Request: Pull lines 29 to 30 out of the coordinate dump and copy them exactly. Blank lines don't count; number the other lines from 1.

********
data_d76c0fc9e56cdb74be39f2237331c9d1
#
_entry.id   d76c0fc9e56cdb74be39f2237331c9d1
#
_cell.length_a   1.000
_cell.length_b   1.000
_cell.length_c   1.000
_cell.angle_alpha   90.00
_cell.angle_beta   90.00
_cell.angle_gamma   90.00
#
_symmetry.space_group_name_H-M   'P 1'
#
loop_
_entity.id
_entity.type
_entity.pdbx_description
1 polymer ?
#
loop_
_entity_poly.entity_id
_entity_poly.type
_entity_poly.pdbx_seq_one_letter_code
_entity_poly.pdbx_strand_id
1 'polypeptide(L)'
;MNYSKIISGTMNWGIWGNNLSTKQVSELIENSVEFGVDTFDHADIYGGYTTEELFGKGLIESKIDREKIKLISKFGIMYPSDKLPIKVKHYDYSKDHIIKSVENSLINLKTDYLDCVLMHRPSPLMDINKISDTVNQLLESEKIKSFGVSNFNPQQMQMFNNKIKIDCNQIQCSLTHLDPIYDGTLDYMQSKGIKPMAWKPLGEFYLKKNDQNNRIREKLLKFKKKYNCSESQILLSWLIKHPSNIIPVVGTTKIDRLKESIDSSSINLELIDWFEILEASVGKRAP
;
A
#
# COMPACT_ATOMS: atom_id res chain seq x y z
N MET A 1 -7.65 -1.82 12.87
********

#
# COMPACT_ATOMS: atom_id res chain seq x y z